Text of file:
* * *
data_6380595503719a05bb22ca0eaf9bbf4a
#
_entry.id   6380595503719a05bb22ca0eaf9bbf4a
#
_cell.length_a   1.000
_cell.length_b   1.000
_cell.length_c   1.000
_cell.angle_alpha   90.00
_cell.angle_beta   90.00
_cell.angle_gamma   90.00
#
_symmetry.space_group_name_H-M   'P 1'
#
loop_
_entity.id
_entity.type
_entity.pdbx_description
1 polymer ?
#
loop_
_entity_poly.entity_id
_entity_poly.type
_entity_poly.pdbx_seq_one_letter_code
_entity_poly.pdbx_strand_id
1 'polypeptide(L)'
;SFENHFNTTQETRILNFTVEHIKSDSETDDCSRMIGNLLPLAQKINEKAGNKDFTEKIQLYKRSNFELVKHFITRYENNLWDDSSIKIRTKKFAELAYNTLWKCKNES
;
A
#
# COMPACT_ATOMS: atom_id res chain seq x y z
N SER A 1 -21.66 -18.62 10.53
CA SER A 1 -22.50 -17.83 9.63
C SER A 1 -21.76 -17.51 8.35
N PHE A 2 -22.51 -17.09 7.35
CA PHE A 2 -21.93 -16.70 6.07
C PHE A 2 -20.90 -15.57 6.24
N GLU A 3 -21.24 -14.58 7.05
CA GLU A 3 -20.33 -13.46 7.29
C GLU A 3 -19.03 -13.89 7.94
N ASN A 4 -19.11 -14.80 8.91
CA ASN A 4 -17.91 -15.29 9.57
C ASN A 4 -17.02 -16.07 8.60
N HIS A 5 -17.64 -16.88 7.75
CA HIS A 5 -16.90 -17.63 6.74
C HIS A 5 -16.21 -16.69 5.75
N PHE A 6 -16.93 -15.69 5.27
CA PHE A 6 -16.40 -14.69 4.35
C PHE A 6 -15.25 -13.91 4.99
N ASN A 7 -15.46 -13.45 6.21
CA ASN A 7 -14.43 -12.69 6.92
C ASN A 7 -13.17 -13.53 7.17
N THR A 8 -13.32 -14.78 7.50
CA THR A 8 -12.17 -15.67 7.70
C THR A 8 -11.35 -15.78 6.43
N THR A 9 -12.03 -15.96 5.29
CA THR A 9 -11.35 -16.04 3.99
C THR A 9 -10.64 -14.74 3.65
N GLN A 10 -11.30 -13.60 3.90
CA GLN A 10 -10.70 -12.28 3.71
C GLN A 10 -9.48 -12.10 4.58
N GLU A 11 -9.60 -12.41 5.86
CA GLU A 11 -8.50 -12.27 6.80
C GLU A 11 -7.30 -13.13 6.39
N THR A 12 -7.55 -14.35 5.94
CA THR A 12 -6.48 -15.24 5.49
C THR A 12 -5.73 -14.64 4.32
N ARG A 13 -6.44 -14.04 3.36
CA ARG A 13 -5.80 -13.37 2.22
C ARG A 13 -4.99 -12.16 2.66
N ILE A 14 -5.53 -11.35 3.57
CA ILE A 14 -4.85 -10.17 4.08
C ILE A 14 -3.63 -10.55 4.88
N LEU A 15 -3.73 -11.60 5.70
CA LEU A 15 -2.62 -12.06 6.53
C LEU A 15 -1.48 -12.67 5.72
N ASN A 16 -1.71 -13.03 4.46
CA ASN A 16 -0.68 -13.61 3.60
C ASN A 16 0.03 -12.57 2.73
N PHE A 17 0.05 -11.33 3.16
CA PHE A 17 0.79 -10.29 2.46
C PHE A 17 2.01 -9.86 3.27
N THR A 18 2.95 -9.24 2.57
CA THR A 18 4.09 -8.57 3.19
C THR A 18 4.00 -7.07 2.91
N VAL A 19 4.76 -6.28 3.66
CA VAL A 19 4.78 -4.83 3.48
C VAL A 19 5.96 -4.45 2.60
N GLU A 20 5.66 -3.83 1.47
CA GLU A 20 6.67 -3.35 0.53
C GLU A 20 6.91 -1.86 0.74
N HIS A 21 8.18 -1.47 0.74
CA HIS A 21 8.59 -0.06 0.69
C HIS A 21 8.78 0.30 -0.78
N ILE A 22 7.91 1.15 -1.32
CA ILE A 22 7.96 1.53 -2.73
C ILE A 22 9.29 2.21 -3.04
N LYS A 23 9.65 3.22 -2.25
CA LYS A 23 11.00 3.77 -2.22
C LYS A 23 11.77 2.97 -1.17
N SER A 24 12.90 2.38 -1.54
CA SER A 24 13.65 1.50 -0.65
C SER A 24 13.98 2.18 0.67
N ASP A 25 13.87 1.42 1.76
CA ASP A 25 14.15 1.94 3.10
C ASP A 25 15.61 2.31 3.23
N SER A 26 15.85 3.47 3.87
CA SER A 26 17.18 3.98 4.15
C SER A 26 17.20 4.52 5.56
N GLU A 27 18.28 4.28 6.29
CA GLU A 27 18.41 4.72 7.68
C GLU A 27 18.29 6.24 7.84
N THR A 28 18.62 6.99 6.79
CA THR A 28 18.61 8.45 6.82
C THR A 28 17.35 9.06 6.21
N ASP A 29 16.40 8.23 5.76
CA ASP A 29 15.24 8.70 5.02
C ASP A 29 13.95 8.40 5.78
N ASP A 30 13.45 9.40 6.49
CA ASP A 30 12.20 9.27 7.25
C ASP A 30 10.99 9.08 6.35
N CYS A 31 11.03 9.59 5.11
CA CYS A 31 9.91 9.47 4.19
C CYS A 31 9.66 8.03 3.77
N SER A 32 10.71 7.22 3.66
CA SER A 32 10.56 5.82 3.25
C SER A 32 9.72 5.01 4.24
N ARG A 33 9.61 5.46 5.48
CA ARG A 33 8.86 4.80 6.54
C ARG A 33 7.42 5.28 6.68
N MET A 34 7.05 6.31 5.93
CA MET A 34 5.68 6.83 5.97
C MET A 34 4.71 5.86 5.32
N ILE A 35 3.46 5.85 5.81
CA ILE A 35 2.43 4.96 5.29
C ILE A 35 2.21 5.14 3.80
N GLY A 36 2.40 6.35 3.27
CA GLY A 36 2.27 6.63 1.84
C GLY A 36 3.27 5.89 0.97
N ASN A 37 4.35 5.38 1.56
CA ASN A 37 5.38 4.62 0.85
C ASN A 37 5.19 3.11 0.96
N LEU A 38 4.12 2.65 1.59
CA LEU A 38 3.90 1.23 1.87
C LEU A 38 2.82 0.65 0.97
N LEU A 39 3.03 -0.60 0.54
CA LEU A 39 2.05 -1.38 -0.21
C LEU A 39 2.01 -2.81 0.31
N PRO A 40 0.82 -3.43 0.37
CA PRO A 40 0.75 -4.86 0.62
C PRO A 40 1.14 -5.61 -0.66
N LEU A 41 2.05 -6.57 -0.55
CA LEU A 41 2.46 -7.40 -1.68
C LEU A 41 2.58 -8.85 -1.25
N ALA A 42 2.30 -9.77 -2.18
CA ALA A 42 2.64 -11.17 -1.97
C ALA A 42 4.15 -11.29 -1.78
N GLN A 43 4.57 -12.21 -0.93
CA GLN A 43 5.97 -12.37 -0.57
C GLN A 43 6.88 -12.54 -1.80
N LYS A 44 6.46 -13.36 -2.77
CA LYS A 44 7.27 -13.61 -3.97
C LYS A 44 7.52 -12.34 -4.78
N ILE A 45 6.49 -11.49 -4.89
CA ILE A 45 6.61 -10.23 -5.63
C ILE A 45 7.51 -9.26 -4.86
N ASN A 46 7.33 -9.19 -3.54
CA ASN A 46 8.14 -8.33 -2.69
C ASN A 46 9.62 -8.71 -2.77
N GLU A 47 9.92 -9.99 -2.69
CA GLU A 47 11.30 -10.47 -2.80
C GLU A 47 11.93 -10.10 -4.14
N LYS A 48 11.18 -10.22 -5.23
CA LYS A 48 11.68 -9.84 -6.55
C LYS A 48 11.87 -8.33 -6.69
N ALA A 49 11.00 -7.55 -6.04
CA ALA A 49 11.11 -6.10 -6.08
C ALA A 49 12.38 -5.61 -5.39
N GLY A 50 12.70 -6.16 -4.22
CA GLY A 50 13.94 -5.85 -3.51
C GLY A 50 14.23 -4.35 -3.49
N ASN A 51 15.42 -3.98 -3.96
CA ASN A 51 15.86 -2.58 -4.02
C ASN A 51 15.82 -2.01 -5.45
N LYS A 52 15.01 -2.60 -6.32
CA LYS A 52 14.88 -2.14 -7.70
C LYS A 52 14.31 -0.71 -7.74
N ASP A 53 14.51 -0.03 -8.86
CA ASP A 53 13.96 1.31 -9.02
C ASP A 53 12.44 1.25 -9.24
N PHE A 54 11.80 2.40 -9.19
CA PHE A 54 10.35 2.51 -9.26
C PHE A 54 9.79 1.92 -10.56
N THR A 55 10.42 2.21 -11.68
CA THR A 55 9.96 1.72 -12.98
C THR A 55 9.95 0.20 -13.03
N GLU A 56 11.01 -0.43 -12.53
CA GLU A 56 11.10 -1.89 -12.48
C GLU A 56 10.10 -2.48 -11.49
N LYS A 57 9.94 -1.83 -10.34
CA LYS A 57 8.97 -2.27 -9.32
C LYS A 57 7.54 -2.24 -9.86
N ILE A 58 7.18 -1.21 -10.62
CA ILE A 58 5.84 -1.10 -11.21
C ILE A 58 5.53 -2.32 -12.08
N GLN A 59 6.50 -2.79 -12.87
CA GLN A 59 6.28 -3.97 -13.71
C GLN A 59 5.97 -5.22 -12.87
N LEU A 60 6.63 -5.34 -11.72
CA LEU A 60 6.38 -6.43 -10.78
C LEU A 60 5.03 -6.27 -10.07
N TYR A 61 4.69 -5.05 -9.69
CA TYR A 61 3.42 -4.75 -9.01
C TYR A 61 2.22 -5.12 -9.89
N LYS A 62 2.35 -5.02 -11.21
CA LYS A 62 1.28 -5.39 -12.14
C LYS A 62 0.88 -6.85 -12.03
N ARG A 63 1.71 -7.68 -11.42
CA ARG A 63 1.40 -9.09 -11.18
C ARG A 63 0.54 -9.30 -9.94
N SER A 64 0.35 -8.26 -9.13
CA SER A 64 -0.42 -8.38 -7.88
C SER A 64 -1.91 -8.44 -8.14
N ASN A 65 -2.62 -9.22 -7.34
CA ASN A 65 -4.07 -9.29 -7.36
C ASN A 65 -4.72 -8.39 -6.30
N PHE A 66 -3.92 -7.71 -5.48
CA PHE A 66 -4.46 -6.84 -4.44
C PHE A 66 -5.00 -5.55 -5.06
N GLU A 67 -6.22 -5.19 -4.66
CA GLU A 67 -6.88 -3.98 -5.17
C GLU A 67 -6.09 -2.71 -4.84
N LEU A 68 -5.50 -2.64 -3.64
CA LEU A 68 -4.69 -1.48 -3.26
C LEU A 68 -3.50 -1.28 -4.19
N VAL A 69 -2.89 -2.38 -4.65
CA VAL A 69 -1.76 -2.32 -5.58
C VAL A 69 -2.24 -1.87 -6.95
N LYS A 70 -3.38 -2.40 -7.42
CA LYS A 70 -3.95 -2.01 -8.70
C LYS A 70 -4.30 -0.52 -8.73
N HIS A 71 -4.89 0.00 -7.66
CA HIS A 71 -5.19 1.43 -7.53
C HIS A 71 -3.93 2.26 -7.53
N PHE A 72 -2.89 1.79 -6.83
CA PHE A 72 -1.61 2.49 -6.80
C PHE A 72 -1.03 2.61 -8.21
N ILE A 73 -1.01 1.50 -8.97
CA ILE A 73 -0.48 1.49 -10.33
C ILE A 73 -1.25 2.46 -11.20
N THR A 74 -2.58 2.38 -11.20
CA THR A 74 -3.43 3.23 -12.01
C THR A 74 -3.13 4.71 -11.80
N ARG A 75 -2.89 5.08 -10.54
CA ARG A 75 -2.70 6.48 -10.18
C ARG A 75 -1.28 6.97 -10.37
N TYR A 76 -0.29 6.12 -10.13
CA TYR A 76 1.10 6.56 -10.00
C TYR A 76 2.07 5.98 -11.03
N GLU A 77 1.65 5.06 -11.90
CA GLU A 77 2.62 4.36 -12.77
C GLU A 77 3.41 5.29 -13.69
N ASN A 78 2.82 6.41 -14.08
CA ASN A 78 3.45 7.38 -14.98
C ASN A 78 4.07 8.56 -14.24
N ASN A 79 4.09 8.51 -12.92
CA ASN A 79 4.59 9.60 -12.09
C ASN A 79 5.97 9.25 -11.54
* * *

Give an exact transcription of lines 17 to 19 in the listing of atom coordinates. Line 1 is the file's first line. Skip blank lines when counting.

_entity.pdbx_description
1 polymer ?
#